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September 27, 2007
New York, NY, US

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Scotland, 18th century Apple head with ram's horn insert to bottom of sole below face Markedly hooked head Very faint evidence of a stamp, possibly that of a maker Three lead weight plugs in sole Further lead back weight protruding out well beyond the back of the head Wood shaft of unidentified wood with listing grip sewn closed at top Overall excellent condition with small knots in the top of the wood head. Head given a coat of shellac around 20 years ago.


head: 6 in. (15 cm); 2 1/8 in wide (5.5 cm); face depth 1 1/16 in (2.7 cm); length: 43 in (109 cm)


TGC p. 21; TCA p. 42; TCA 2 Vol. 1 p. 40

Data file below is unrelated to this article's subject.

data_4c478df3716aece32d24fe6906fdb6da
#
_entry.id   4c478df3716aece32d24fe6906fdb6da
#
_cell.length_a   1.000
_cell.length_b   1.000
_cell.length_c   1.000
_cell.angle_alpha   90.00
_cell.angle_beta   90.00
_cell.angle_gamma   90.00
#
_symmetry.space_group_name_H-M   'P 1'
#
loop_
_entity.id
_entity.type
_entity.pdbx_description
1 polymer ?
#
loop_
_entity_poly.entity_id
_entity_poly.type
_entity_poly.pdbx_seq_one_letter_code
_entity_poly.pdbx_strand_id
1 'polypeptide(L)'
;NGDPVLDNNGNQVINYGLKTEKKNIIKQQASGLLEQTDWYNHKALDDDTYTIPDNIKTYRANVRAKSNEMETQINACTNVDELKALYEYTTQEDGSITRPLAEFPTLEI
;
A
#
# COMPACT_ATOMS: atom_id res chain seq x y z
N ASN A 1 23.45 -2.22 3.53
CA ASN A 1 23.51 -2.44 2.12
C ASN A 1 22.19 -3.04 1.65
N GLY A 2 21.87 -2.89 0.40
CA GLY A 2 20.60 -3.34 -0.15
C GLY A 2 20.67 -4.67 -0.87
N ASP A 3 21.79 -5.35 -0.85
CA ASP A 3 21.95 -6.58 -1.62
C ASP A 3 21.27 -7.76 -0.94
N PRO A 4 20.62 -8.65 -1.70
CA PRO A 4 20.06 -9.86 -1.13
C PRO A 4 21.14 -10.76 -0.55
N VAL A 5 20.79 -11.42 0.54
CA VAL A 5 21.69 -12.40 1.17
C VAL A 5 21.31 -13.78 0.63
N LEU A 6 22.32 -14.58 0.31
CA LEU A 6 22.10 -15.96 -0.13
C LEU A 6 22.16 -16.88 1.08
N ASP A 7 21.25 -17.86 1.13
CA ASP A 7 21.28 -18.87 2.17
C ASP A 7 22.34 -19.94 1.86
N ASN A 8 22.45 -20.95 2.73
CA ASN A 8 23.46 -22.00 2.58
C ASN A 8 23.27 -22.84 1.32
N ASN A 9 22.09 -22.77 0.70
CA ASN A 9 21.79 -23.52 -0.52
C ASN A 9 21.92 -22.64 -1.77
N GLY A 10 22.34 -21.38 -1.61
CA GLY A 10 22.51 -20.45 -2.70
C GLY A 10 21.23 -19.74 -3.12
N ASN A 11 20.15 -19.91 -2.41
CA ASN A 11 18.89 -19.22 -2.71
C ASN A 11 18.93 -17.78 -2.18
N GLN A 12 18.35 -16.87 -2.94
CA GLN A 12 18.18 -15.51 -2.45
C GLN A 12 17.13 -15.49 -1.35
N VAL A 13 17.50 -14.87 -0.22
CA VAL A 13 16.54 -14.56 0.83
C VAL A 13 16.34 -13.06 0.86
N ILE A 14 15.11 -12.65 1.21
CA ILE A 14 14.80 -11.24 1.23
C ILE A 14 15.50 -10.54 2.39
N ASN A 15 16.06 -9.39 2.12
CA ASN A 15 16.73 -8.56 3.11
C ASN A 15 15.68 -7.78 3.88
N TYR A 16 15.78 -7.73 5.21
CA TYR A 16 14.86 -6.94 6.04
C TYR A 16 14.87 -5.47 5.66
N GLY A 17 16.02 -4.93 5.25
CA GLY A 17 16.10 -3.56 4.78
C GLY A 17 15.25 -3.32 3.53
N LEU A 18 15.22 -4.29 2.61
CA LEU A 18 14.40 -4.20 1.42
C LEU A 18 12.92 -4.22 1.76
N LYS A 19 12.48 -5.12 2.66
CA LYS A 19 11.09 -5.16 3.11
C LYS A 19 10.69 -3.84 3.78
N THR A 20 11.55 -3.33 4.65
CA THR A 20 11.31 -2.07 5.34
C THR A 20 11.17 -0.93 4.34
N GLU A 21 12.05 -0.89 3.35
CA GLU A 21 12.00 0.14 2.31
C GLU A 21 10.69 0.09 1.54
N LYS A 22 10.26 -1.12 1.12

In 1790, Hoyle recounts the names given to three different types of long nose clubs: "the common club, used when the ball lies on good ground; the scraper or half-scraper, when in long grass; the spoon, when in a hollow." As early Scottish links courses were tended most by its resident sheep, the rough was truly that. Golfers needed a heavy and hearty club. Therefore, the scraper was designed with a good load of lead and a fair amount of loft for effective use in high grass and tough rough, much like today's rescue clubs. With a 43 inch shaft, this scraper was the same length as many 19th century play clubs (drivers). From the 1700's, this scraper features a combination of characteristics not found in 1800's clubs. The head is exceptionally long, has an elegant bend at the neck and is heavily curved with most of the loft at the heel of the face. On the top of the head, knots are visible in the light area of the wood (the wood was so dense that it was unable to absorb the stain). The base of the shaft is cut straight across and its edge is unbeveled. The top of the head, which has curved lettering too faint to read, rounds down to meet it. The lead weight bulges out from the back of the head and there are three more round lead plugs or "buttons" inserted into the sole. The original whipping consists of thick twine; the listing grip is sewn closed at the top. This club was made for a serious golfer, surely well-to-do. For a club of its age, it is in exceptional condition. A very early, rare and special club. Please see group photo on page 193 for an additional photo of this scraper.

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